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Sunday, January 8, 2017

Best Reading of 2015

This post was delayed by the death of the small blog, but I decide my blog is still the place to keep track of certain things, such as the annual review of books, so I am going to publish the results from a couple of years now.

In the place of honour during 2015:

My beloved Instagram

The wonder of curating your own magazine of images, with the possibility of conversing directly with artists and photographers and dog-owners. and making actual friends that you might otherwise never's a winning formula and I have enjoyed many happy hours looking at and reading Instagram posts. And posting.

And despite feeling like I read less because of the appeal of Instagram, I controlled my reading more carefully and got thru a lot of great books.

Luckily I still keep LibraryThing active so I can be reminded of books read and enjoyed over the past two years.

I enjoyed a mini-theme around the artist JMW Turner featured in an exhibition at the AGO. They were showing clips from, and I was able to see Mr Turner the movie. It was a great period piece and I thoroughly enjoyed it. And I reacquainted myself with Dark Clue by James Wilson, a lovely dark Victorian-style gothic novel around an investigation of Turner, altho she was born late in his life, so he is not really a Victorian character.

I read and shared with my kids the fantastic graphic memoir Pyong Yang by Guy Delisle, a French-Canadian artist and writer. It's a book we find ourselves returning to to from time to time, both for content and beauty.

Ghost Town, by Patrick McGrath is a set of three short stories about different periods of New York history. I was lucky enough to read it just after a trip there, and I was able to recollect those historic streets way downtown as the setting for the stories. Delicious.

Thug Notes: A Street-Smart Guide to Classic Literature by Sparky Sweets PhD was a laugh-aloud yet totally accurate review of...classic literature. Love it! And it looks great on your shelf.

I read a textbook for a class in Writers' Craft taken by one of my kids, which was also kind on an ultimate reading list of classics and undervalued books: Reading like a Writer by Francine Prose. This book will stay close as a great source of reading ideas, and ways to think about books.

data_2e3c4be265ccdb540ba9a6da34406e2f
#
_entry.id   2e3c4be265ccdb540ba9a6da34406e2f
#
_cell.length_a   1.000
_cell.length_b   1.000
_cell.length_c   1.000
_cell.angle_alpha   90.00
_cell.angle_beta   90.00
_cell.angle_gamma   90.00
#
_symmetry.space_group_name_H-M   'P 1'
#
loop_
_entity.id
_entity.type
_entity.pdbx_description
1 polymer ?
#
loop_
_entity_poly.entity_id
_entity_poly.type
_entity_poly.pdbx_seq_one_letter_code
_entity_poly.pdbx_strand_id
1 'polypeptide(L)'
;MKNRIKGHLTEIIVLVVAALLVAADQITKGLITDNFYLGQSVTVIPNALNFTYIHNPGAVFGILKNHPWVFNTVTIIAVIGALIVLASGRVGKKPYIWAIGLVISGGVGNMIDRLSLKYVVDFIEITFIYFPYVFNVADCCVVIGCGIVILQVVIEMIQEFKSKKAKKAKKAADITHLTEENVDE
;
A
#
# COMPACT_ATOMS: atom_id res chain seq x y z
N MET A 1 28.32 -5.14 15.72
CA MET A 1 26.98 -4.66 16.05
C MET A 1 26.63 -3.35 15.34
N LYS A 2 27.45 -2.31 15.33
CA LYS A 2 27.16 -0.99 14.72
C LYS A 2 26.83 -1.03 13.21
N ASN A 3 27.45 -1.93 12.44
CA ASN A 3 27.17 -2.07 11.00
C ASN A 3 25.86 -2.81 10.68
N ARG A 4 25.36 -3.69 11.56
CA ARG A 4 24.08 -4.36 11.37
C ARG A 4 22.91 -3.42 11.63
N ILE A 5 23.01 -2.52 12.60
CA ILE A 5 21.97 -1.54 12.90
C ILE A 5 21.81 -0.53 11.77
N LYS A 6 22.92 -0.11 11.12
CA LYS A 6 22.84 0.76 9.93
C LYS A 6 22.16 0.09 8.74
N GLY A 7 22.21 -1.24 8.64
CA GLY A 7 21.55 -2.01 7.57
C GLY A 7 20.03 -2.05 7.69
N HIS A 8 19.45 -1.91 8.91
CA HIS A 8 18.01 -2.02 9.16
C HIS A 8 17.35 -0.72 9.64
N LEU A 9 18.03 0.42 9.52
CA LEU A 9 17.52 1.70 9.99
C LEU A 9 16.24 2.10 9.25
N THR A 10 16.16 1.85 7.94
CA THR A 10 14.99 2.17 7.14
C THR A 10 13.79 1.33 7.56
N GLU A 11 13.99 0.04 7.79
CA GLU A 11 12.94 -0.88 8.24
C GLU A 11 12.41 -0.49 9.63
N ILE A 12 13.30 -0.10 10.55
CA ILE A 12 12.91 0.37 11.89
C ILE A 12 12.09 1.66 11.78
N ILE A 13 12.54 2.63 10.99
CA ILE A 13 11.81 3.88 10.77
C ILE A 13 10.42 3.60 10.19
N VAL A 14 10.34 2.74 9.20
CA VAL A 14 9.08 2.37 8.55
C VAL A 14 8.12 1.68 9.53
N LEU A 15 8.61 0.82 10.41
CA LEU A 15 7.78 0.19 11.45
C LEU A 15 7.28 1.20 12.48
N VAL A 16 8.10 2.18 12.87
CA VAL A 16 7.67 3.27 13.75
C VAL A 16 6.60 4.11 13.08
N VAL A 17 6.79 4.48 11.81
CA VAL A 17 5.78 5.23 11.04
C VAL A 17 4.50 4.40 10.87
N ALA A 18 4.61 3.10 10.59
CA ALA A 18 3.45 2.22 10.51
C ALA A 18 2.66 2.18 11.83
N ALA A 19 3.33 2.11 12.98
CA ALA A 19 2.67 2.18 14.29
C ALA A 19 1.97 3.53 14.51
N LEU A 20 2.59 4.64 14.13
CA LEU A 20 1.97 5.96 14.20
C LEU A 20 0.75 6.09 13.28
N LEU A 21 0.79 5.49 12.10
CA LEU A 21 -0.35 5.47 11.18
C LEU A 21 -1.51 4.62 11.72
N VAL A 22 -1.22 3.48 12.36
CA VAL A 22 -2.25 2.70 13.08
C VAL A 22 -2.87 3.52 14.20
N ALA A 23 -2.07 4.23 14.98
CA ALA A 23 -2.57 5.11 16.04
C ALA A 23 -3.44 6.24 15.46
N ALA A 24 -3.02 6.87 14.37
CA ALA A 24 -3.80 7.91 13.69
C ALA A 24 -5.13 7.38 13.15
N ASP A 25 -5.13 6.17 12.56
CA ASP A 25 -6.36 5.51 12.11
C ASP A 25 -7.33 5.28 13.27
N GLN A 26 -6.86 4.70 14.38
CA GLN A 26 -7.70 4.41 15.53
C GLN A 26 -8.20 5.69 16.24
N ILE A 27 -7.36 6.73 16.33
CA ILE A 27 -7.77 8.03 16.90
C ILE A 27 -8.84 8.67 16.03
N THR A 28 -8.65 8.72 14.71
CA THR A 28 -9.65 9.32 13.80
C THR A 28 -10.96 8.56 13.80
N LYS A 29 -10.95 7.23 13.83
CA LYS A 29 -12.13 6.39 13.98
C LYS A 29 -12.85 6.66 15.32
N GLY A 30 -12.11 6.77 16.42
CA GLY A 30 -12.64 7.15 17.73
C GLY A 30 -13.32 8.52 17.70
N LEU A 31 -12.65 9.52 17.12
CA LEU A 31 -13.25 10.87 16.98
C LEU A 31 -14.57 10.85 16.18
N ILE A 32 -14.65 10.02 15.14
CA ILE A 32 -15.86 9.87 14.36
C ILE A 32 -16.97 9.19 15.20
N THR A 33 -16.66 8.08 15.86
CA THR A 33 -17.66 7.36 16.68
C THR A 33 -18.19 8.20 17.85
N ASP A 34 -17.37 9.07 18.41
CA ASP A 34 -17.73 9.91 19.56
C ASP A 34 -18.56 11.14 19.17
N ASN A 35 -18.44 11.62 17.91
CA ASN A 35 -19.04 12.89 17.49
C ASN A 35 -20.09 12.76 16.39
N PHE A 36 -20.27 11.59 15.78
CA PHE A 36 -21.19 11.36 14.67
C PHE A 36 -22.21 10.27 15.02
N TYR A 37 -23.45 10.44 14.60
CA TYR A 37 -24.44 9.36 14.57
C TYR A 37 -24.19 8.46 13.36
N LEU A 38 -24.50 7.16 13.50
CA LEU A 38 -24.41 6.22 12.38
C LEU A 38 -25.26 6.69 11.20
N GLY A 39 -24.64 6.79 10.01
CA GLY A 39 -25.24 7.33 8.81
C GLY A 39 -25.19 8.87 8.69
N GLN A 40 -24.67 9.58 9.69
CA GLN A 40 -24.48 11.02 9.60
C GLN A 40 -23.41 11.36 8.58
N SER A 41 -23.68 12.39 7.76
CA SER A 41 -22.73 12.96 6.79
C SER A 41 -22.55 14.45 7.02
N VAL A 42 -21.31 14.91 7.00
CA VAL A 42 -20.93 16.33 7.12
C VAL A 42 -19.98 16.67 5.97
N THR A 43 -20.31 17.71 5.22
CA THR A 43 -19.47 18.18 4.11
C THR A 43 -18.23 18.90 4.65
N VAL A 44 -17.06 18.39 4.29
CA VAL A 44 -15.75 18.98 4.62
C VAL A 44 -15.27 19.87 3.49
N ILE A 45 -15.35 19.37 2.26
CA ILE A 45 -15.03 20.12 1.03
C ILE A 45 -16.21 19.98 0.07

Super Mutant Magic Academy by Canadian artist Jillian Tamaki is a brilliant wordless graphic novel, faintly Potteresque, illustrating the social life of current high school students. Outstanding!

I spent a little time in a kind of Edwardian trance, for some reason a state I adore. I read The Jinx by Théophile Gautier (which is actually a mid-19th C work, but feels impressionistic and pre-war) and
the novella Mortal Coils by a very young Aldous Huxley. Both were incomparably lovely.

I participated in the frenzy over My Brilliant Friend by Elena Ferrante. I quite enjoyed it, and I could feel it in relation to the stories of the youth of my Italian in-laws, but when it came time to read on, I just wasn't motivated. If the rest of the books fell in my lap, I might read them, but I didn't seek them out. There was a different kind of frenzy of comment when the real identity of the author was revealed, and I found it distasteful.

A favourite quirky read was The Mathematician's Shiva by Stuart Rojstaczer, a novel about the mourning period for a Russian Jewish woman mathematician and a review of her life by one of her less-gifted children. Love a good piece of mathematical fiction.

I am always on about Shakespeare, and the book I studies and loved this year was Will in the World by Stephen Greenblatt. As more and more original source material is digitized, many forms of historical research are able to move forward, not least of which is the study and tracking of the life of Shakespeare. There was also a new edition published of Shakespeare's Beehive by antiquarian booksellers George Koppelman and Daniel Wechsler. I really like to stay current with this story, and I really can't believe it isn't better known! The writers are coming to speak at Stratford in 2017, and I have already bought my tickets.

The Narrow Road to the Deep North by Australian Richard Flanagan was one of those books that sears your memory so that you can never contact something without seeing the images generated by the writer. This book deals with Australian POWs in Japan, and shortly after the book was published the Japanese had an exhibition of records supporting the truth of something that was spoken of in this novel. Scary. Awful. Brilliant.

I read a second Edith Wharton, House of Mirth and found it so much better than Age of Innocence, which seems to be the more popular book and movie. The story is much more brutal, and the characters are stronger. I'm not sure why it is eclipsed.

I started reading Michael Harris's The End of Absence in a library books, and ended up buying it on my Kindle so I could underline his pithy comments about our new world of connectivity.

Finally, I now keep a copy of The Life-Changing Magic of Tidying Up by Marie Kondo handy by my bed and on my kindle. It really is a revolution of simplicity, and super useful.

I should also note that after reading many references to the brilliant modernist writer Henry Green, of whom neither I nor any of my favourite and exalted reading friends had heard, that in a small group we ordered a set of his titles and shared them around. Final thoughts of all of us: not convinced he should be in the first rank.

I took a run at Johnathan Strange and Mr Norell which had long been on my list to read, and I found it boggy and overlong and abandoned it mid-way. Darn it. I hate when that happens.

Here are the stats
total books: 48
best books: 17 plus 2 alsos
fiction: 9
non-fiction: 7
short stories/novellas: 3
about books: 4
graphic: 2
memoir: 1
how-to: 1
films: 1

It was a good year!

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